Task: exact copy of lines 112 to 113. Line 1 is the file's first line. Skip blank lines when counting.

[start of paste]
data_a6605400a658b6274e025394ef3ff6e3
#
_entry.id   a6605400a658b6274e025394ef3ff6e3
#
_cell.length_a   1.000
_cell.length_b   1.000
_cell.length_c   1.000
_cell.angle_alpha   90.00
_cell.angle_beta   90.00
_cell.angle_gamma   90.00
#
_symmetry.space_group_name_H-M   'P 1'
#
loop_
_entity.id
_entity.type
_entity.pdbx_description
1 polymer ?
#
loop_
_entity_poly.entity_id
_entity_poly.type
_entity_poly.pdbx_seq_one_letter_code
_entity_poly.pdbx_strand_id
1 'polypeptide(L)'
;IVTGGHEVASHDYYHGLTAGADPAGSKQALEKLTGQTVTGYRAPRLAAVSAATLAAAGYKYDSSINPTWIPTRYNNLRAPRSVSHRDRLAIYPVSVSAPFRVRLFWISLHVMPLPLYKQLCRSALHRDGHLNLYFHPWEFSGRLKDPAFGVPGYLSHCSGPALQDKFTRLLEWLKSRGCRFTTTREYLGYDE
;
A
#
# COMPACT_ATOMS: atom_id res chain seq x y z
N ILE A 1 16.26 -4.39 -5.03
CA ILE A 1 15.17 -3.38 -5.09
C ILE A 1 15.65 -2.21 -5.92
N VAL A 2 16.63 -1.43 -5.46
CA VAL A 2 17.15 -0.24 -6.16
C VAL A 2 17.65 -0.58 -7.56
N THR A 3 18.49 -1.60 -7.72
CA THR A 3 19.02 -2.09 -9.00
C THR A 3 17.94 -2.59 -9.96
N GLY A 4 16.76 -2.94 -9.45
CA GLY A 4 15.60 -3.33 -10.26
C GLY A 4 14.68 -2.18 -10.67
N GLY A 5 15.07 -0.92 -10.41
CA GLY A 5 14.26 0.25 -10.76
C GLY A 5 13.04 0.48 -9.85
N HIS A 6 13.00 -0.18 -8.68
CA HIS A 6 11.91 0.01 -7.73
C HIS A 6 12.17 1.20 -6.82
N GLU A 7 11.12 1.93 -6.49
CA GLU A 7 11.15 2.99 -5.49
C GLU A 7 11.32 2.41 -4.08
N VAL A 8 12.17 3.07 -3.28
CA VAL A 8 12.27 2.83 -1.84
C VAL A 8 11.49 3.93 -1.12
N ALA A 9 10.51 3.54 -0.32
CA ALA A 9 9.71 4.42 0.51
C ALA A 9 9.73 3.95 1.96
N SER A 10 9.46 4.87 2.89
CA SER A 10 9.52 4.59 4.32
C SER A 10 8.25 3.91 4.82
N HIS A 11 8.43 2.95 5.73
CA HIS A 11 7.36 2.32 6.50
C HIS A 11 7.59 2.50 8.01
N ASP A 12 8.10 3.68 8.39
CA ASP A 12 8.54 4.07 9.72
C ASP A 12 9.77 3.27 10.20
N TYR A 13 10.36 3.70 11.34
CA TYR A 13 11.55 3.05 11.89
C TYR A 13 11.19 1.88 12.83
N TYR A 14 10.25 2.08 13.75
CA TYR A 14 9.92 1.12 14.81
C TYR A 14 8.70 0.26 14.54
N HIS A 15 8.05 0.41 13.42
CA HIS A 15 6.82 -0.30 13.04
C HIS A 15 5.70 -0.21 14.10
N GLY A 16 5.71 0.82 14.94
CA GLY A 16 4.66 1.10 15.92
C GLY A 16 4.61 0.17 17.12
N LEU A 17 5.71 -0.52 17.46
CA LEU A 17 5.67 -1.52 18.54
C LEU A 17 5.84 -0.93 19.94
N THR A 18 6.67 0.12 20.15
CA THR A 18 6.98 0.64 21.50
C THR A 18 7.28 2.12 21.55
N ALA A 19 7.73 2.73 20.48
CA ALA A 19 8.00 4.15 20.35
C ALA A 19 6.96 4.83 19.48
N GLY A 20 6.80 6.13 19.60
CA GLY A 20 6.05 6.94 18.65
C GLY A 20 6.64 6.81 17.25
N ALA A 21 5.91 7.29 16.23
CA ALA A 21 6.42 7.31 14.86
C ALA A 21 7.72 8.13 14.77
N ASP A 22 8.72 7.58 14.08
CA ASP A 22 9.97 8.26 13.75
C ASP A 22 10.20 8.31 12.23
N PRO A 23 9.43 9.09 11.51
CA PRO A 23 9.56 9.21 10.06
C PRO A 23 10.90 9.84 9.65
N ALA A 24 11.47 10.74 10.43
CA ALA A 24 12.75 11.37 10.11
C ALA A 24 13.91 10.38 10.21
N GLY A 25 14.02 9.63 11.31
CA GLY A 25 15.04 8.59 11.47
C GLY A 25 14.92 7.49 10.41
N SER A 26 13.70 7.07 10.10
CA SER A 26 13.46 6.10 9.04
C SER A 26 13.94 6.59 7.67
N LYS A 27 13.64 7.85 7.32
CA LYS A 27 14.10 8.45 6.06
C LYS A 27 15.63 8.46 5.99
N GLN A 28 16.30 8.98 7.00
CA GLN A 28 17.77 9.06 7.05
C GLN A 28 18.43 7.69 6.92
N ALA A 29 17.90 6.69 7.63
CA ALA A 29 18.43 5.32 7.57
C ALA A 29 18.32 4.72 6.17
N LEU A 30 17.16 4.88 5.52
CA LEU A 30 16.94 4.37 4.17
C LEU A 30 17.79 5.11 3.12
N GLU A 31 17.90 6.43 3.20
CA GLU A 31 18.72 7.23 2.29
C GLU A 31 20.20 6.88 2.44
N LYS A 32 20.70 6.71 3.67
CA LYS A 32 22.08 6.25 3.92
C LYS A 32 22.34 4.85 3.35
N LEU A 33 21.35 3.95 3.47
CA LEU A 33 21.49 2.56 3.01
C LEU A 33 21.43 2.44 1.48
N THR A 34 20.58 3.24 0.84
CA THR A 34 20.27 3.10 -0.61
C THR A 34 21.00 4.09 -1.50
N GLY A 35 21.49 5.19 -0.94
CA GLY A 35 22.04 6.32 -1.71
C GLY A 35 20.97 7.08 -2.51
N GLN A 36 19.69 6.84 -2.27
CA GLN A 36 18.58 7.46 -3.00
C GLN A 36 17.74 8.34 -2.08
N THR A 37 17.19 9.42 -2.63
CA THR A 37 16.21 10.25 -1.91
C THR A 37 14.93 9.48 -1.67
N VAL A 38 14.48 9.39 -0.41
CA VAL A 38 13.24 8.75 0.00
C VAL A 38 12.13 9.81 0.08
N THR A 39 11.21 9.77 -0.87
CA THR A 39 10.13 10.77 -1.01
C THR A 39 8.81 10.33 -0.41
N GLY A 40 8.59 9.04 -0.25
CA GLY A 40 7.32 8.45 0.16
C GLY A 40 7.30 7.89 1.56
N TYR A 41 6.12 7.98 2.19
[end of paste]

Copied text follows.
N GLN A 28 16.30 8.98 7.00
CA GLN A 28 17.77 9.06 7.05